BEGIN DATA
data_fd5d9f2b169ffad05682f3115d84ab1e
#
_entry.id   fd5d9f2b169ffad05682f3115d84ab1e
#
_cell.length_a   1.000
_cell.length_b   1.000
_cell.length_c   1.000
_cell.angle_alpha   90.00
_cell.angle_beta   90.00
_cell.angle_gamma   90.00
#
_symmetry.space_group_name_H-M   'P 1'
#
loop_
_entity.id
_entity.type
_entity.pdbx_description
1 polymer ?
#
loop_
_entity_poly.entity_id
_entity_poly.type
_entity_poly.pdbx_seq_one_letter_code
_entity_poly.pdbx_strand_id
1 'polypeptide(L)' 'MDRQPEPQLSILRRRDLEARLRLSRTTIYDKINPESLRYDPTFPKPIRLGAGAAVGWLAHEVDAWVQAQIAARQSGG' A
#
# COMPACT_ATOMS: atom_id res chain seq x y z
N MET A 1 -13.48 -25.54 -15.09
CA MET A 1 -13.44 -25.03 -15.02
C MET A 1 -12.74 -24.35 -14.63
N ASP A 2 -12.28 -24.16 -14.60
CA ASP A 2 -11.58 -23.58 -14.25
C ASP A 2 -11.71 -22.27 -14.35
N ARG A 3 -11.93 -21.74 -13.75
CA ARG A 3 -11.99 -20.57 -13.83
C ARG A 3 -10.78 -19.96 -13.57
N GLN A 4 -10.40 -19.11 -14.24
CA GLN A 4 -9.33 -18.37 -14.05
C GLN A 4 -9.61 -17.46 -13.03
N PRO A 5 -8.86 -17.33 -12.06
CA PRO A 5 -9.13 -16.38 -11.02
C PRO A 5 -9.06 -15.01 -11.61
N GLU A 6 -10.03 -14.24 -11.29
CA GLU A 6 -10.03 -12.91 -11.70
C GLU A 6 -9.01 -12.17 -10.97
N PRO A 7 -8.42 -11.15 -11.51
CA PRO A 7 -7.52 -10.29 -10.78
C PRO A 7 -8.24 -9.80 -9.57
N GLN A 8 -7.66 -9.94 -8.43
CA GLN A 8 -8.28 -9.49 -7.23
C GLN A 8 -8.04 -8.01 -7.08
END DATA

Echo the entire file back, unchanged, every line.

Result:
data_fd5d9f2b169ffad05682f3115d84ab1e
#
_entry.id   fd5d9f2b169ffad05682f3115d84ab1e
#
_cell.length_a   1.000
_cell.length_b   1.000
_cell.length_c   1.000
_cell.angle_alpha   90.00
_cell.angle_beta   90.00
_cell.angle_gamma   90.00
#
_symmetry.space_group_name_H-M   'P 1'
#
loop_
_entity.id
_entity.type
_entity.pdbx_description
1 polymer ?
#
loop_
_entity_poly.entity_id
_entity_poly.type
_entity_poly.pdbx_seq_one_letter_code
_entity_poly.pdbx_strand_id
1 'polypeptide(L)' 'MDRQPEPQLSILRRRDLEARLRLSRTTIYDKINPESLRYDPTFPKPIRLGAGAAVGWLAHEVDAWVQAQIAARQSGG' A
#
# COMPACT_ATOMS: atom_id res chain seq x y z
N MET A 1 -13.48 -25.54 -15.09
CA MET A 1 -13.44 -25.03 -15.02
C MET A 1 -12.74 -24.35 -14.63
N ASP A 2 -12.28 -24.16 -14.60
CA ASP A 2 -11.58 -23.58 -14.25
C ASP A 2 -11.71 -22.27 -14.35
N ARG A 3 -11.93 -21.74 -13.75
CA ARG A 3 -11.99 -20.57 -13.83
C ARG A 3 -10.78 -19.96 -13.57
N GLN A 4 -10.40 -19.11 -14.24
CA GLN A 4 -9.33 -18.37 -14.05
C GLN A 4 -9.61 -17.46 -13.03
N PRO A 5 -8.86 -17.33 -12.06
CA PRO A 5 -9.13 -16.38 -11.02
C PRO A 5 -9.06 -15.01 -11.61
N GLU A 6 -10.03 -14.24 -11.29
CA GLU A 6 -10.03 -12.91 -11.70
C GLU A 6 -9.01 -12.17 -10.97
N PRO A 7 -8.42 -11.15 -11.51
CA PRO A 7 -7.52 -10.29 -10.78
C PRO A 7 -8.24 -9.80 -9.57
N GLN A 8 -7.66 -9.94 -8.43
CA GLN A 8 -8.28 -9.49 -7.23
C GLN A 8 -8.04 -8.01 -7.08